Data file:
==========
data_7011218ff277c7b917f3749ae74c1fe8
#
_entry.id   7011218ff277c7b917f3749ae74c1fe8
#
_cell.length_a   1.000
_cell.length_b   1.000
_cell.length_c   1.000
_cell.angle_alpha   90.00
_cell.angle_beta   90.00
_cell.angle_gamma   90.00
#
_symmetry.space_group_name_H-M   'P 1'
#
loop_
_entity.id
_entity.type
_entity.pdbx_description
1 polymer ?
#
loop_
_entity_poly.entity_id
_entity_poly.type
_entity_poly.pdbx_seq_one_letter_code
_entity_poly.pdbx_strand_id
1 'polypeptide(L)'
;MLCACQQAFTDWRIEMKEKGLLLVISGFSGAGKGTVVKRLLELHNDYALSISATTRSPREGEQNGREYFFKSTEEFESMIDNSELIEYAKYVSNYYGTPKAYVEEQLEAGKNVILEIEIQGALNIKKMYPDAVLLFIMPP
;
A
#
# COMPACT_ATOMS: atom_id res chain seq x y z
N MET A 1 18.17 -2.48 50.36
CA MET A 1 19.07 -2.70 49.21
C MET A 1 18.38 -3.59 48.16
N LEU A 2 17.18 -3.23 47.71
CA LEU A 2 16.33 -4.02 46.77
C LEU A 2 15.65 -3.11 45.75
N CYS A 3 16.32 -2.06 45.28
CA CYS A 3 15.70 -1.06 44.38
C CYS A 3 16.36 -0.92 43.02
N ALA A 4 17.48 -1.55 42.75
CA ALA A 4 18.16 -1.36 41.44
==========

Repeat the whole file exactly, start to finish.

data_7011218ff277c7b917f3749ae74c1fe8
#
_entry.id   7011218ff277c7b917f3749ae74c1fe8
#
_cell.length_a   1.000
_cell.length_b   1.000
_cell.length_c   1.000
_cell.angle_alpha   90.00
_cell.angle_beta   90.00
_cell.angle_gamma   90.00
#
_symmetry.space_group_name_H-M   'P 1'
#
loop_
_entity.id
_entity.type
_entity.pdbx_description
1 polymer ?
#
loop_
_entity_poly.entity_id
_entity_poly.type
_entity_poly.pdbx_seq_one_letter_code
_entity_poly.pdbx_strand_id
1 'polypeptide(L)'
;MLCACQQAFTDWRIEMKEKGLLLVISGFSGAGKGTVVKRLLELHNDYALSISATTRSPREGEQNGREYFFKSTEEFESMIDNSELIEYAKYVSNYYGTPKAYVEEQLEAGKNVILEIEIQGALNIKKMYPDAVLLFIMPP
;
A
#
# COMPACT_ATOMS: atom_id res chain seq x y z
N MET A 1 18.17 -2.48 50.36
CA MET A 1 19.07 -2.70 49.21
C MET A 1 18.38 -3.59 48.16
N LEU A 2 17.18 -3.23 47.71
CA LEU A 2 16.33 -4.02 46.77
C LEU A 2 15.65 -3.11 45.75
N CYS A 3 16.32 -2.06 45.28
CA CYS A 3 15.70 -1.06 44.38
C CYS A 3 16.36 -0.92 43.02
N ALA A 4 17.48 -1.55 42.75
CA ALA A 4 18.16 -1.36 41.44